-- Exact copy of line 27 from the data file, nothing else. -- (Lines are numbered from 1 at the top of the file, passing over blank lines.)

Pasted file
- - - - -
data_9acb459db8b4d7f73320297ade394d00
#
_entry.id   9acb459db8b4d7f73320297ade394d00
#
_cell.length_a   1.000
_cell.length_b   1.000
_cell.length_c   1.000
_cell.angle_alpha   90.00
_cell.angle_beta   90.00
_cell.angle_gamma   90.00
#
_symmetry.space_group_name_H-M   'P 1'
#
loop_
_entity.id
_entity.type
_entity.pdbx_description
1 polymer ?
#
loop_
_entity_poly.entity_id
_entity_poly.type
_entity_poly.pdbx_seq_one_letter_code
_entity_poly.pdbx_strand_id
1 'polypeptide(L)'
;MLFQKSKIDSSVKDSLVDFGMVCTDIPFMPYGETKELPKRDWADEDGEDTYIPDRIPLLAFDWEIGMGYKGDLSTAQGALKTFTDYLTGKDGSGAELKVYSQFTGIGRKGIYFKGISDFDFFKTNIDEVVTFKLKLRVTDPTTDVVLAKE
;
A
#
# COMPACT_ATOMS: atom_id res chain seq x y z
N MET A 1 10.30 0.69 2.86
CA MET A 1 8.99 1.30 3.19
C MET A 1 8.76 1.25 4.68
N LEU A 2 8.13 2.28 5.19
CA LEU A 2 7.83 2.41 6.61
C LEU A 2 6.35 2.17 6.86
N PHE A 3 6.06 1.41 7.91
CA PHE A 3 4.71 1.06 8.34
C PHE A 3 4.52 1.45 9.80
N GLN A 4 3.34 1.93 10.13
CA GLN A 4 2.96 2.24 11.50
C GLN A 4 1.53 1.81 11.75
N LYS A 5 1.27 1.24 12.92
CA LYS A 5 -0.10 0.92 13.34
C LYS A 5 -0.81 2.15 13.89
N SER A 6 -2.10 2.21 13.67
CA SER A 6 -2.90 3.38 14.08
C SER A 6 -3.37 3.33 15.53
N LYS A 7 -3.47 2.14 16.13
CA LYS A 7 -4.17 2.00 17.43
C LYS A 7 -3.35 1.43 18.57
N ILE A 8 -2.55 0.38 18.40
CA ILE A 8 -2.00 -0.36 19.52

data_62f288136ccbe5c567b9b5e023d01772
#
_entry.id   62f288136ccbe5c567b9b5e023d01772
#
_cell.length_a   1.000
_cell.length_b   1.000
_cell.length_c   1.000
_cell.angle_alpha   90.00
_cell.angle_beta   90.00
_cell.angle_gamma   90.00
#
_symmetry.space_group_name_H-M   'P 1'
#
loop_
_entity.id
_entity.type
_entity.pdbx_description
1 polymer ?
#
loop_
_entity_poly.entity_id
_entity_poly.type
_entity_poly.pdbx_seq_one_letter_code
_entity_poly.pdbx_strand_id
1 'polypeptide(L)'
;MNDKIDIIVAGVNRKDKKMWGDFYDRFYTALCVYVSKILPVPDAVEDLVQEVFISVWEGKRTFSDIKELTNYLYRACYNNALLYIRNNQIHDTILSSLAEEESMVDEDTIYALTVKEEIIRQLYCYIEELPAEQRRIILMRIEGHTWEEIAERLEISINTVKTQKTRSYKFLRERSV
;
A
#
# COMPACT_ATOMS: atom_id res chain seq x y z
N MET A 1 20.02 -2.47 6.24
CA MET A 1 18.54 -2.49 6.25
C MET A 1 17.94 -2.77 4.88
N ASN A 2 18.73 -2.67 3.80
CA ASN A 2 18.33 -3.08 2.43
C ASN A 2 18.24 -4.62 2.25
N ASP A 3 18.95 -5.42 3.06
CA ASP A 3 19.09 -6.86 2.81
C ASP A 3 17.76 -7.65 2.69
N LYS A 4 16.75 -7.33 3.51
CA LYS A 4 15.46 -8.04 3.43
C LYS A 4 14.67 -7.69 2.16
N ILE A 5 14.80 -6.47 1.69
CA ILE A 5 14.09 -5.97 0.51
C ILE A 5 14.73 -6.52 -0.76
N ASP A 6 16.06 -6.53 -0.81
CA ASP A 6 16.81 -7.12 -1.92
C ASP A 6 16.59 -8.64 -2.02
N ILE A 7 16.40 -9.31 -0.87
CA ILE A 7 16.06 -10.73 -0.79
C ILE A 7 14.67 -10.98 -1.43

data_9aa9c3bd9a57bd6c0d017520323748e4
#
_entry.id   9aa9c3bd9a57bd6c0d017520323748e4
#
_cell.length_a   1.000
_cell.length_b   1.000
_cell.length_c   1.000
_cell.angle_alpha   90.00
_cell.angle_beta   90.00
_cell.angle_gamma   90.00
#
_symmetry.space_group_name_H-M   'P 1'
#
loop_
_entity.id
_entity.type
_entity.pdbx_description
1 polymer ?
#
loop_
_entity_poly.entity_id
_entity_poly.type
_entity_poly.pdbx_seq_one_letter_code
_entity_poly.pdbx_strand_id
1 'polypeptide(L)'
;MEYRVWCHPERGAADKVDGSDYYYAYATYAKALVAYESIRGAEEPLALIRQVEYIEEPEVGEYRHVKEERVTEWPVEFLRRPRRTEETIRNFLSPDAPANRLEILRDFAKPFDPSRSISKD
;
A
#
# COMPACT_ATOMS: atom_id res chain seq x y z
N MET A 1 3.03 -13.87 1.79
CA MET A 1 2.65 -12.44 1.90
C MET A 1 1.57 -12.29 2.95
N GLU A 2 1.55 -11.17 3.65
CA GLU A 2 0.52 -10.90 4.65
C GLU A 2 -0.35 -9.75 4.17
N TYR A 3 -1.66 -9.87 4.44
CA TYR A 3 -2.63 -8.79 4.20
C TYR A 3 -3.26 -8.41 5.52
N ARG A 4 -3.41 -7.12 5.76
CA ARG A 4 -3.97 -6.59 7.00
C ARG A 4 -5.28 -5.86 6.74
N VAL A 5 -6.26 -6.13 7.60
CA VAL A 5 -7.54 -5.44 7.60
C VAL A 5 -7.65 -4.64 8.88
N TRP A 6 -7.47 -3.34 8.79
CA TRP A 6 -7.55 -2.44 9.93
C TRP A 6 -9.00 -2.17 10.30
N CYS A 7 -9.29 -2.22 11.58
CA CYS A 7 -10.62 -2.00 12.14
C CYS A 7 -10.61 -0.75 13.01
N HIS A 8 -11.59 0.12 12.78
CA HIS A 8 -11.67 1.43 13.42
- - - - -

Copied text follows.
;